Partial government shutdown has homebuyers, sellers stuck in limbo
Posted October 8, 2013
Raleigh, N.C. — For travel agent Susan Claypoole, trips are both business and pleasure.
"I like to travel, so every time I plan a trip, it's to somewhere I'd like to go," she said.
Although Claypoole looks forward to each new adventure, she also loves having a place to call home. Right now, though, that's a problem.
"I'm actually staying with my grown son," she said.
She has her heart set on a house of her own, but the purchase is in limbo because of the partial government shutdown.
"My loan has been sent to the USDA, and now it's stuck there," Claypoole said.
Every year, the U.S. Department of Agriculture doles out more than $100,000 in rural home loans. Right now, that business has stopped.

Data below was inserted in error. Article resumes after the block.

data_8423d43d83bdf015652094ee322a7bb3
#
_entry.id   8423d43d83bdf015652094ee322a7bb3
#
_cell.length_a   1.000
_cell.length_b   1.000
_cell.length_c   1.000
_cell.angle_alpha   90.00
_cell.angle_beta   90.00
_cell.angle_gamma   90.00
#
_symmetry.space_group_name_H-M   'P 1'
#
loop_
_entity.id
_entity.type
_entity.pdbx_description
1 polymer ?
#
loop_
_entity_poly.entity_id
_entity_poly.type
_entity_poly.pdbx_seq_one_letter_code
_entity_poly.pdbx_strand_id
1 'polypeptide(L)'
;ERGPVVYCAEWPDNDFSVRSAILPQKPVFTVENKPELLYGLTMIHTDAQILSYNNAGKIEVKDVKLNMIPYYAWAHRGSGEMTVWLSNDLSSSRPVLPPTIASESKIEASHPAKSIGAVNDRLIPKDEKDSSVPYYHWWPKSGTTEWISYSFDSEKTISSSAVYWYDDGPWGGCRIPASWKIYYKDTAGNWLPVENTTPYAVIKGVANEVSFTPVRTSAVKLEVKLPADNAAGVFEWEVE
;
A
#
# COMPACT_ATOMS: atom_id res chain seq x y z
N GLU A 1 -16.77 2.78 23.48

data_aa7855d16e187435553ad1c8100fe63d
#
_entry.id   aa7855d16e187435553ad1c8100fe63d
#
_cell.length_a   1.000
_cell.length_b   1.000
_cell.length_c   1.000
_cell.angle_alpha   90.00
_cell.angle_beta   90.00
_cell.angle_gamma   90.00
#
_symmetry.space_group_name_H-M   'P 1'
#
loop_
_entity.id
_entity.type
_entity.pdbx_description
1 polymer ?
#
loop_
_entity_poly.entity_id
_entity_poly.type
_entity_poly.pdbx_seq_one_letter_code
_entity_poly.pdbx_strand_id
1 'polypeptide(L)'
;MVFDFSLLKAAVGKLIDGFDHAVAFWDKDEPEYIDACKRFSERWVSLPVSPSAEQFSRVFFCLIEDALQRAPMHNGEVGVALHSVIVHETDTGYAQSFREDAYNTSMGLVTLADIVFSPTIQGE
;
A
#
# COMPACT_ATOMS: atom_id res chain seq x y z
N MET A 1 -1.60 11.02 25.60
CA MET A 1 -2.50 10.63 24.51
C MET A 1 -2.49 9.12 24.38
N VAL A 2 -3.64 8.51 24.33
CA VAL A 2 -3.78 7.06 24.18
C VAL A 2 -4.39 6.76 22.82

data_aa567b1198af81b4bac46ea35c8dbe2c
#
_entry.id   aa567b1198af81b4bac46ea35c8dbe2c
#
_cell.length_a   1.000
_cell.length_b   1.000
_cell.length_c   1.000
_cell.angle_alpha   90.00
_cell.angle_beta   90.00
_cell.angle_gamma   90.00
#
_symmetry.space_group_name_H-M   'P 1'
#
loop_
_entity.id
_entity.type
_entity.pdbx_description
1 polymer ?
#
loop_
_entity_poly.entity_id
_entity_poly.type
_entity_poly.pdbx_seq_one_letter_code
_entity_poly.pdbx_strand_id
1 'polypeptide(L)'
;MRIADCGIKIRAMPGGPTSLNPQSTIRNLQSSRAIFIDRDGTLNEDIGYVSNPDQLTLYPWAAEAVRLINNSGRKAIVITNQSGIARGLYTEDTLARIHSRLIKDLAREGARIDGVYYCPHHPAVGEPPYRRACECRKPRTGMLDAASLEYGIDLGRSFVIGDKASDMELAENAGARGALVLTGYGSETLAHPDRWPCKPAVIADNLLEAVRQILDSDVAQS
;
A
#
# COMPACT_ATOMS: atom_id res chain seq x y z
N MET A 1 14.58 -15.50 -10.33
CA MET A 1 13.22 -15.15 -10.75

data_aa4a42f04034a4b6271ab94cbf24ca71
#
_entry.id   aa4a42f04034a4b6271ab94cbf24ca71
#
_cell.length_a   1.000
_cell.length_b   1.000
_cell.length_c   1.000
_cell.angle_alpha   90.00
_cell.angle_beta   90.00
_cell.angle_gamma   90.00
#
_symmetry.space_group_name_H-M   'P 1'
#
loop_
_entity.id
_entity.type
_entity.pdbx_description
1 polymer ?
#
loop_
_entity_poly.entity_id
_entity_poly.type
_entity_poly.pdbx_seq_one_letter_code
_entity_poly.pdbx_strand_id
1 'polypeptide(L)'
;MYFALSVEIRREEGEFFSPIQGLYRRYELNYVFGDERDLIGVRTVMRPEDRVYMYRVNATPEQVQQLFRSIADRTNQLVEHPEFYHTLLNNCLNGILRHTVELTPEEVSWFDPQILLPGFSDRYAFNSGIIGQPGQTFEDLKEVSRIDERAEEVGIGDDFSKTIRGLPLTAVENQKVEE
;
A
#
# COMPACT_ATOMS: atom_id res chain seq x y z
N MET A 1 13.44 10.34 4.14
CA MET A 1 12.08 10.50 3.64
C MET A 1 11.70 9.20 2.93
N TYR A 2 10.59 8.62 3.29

Charles Puryear, of National Fidelity Mortgage, says the Internal Revenue Service has also become a problem for new mortgages during the government shutdown.
"We have to order tax transcripts. We have to verify the buyers' wages through the IRS," Puryear said. "With the inability to do that, we actually can't move their loan along either."
Fannie Mae and Freddie Mac are now allowing lenders to issue loans even without IRS confirmation.
Another issue that's come up is the verification of federal workers. Mortgage lenders are having a difficult time verifying employment for those workers simply because many of their places of employment are closed.
But there may be one bright spot in all the shutdown fallout.
"Rates, from what we've seen, have gone down just a little bit," Puryear said. "I would say it's not been anything major."
As the shutdown enters its second week, Claypoole is sure she'll miss her expected closing date of Oct. 20 by at least a month.
"I'd like to move on and start my life in my new home," she said.